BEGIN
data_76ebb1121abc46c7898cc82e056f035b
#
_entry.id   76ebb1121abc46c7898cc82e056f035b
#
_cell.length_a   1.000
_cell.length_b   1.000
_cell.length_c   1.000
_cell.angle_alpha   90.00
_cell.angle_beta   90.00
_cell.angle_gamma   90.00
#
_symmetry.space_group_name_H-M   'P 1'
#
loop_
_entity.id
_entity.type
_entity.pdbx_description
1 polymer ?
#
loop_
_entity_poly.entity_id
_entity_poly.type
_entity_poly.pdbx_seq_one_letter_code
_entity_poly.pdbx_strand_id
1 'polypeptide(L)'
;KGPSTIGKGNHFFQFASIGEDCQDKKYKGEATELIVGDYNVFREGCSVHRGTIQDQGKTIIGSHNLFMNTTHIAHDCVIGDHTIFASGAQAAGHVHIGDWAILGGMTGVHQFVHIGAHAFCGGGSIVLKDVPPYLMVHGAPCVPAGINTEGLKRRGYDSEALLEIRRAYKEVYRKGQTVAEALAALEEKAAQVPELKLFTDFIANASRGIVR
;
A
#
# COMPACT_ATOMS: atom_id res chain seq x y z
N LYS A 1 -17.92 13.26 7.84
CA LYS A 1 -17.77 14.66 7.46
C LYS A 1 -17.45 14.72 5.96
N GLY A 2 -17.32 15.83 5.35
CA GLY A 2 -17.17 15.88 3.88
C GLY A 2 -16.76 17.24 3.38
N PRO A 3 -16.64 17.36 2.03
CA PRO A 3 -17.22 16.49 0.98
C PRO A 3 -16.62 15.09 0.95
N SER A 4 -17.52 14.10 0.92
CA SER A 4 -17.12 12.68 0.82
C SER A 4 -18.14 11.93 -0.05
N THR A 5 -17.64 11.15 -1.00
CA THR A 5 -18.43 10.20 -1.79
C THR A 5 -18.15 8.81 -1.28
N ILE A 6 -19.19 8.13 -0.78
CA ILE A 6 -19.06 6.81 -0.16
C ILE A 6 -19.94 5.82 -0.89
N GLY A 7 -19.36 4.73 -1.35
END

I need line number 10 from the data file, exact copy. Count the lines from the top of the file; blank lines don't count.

_cell.angle_gamma   90.00